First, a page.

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Shifts to Value-Based Care and Payment Models Are Improving Quality of Care

VBCC - August 2014 Vol 5, No 6 - Reimbursement
Wayne Kuznar

Blue Cross Blue Shield (BCBS) is implementing value-based care and payment models across the country to reward quality and improve outcomes, and these are amounting to billions of dollars in cost-savings and reduced hospitalizations. According to a company press release (“Blue Cross and Blue Shield companies direct more than $65 billion in medical spending to value-based care programs”; July 9, 2014), these programs “shift payment away from the fee-for-service model...to one that links reimbursement to the quality of care and improved patient outcomes.”

These programs include accountable care organizations (ACOs), patient-centered medical homes (PCMHs), pay-for-performance programs, and episode-based payment programs.

“Through these innovative, value-based care models, Blue Cross and Blue Shield companies provide patients with access to improved care while also creating value for our members, employers and taxpayers supporting public healthcare programs,” said Scott P. Serota, MHA, President and Chief Executive Officer of the BCBS Association, in the press release. “Studies estimate that 30 cents of every healthcare dollar goes to care that is ineffective or redundant.”

PCMHs Cut Healthcare Utilization
According to 2013 data, practices participating in the BCBS PCMH program show a 19.1% lower hospital admission rate; 8.8% and 17.7% lower emergency department visit rates for adults and children, respectively; and 7.3% lower use of high-tech radiology services.

Data from 2012 from a PCMH program in New Jersey showed a 23% lower inpatient admissions rate, a 12% reduced emergency department visits rate, a 5% higher rate of improved control of diabetes, and a 3% higher rate of breast cancer screenings.

In a PCMH pilot from Anthem, practices had 15% lower medical and pharmaceutical costs than in the control practices. In Connecticut, PCMH pilot practices had 18% and 29% fewer hospital admissions and readmissions, respectively, than nonparticipating practices. Similarly, in Colorado, 18% reduced hospital admissions and 15% fewer emergency department visits were reported compared with nonparticipant practices, according to a BCBS report (“Blue plans improving healthcare quality and affordability through innovative partnerships with clinicians”; February 13, 2014).

ACOs Contribute to Cost-Savings
BCBS’s ACO arrangements, which offer financial incentives for improvements in care, have seen similar success. BCBS of Illinois has a 4-year agreement with 10 hospitals in the Advocate Health Care. “This ACO is driving compelling quality and cost impact including a decline of 4.7 percent in the inpatient admission rate per 1000 for Advocate facilities versus an increase of 2.2 percent for the control facilities, a decline of 0.9 percent for length of stay for Advocate facilities versus an increase of 2.7 percent for the control facilities and better results for outpatient utilization,” according to BCBS.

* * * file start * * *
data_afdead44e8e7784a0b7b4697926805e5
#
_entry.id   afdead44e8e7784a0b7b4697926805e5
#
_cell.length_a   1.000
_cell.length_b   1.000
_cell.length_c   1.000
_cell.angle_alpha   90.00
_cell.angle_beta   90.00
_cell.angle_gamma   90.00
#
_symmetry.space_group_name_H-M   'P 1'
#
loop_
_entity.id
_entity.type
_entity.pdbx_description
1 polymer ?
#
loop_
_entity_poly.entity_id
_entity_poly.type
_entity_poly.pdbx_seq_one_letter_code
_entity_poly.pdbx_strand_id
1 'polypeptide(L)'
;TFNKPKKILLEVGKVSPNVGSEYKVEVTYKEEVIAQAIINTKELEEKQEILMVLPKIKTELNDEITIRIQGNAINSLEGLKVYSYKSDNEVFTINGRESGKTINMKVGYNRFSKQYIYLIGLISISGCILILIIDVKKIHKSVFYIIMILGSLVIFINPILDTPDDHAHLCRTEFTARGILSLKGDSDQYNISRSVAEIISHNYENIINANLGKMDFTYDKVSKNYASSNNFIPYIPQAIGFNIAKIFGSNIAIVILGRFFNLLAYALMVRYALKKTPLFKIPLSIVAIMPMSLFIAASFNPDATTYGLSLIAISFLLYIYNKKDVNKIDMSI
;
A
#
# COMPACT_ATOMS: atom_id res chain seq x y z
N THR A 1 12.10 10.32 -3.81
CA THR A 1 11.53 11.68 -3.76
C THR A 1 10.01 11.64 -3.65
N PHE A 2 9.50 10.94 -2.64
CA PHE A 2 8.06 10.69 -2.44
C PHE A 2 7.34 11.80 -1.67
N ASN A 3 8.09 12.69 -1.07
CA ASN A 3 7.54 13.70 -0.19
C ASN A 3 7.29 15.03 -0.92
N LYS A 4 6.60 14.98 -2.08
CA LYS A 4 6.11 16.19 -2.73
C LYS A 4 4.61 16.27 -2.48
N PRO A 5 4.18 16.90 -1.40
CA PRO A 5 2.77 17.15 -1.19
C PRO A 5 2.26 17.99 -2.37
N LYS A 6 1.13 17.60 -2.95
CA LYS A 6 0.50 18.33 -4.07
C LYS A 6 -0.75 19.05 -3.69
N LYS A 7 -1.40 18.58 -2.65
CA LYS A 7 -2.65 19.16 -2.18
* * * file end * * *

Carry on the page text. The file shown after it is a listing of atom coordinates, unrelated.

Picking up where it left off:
In Minnesota, BCBS has aligned with providers to transition from fee for service to performance incentives that are tied to measurable improvements in quality outcomes and to managing the total cost of care. In this “aligned incentive contracting,” BCBS of Minnesota provides a risk-adjusted per-member per-month payment along with an allowed trend for attributed members’ total cost of care. If the provider’s actual per-member per-month cost is below the target, the provider is eligible to receive a share of the savings. In 2011, 75% of the aligned incentive contracting providers earned incentives, and approximately $13 million in net savings against the expected claims costs were achieved.

In Massachusetts, performance standards tied to nationally accepted quality standards are combined with a population-based global budget adjusted annually for health status and inflation in what is called an “alternative quality contract.” Practice pattern analyses are provided to participating physician groups to provide feedback to clinicians and to identify opportunities for improvement. An independent analysis showed that these contracts led to slower growth in medical spending—2% slower growth in 2009 and 3% slower growth in 2010.

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Last modified: August 26, 2014
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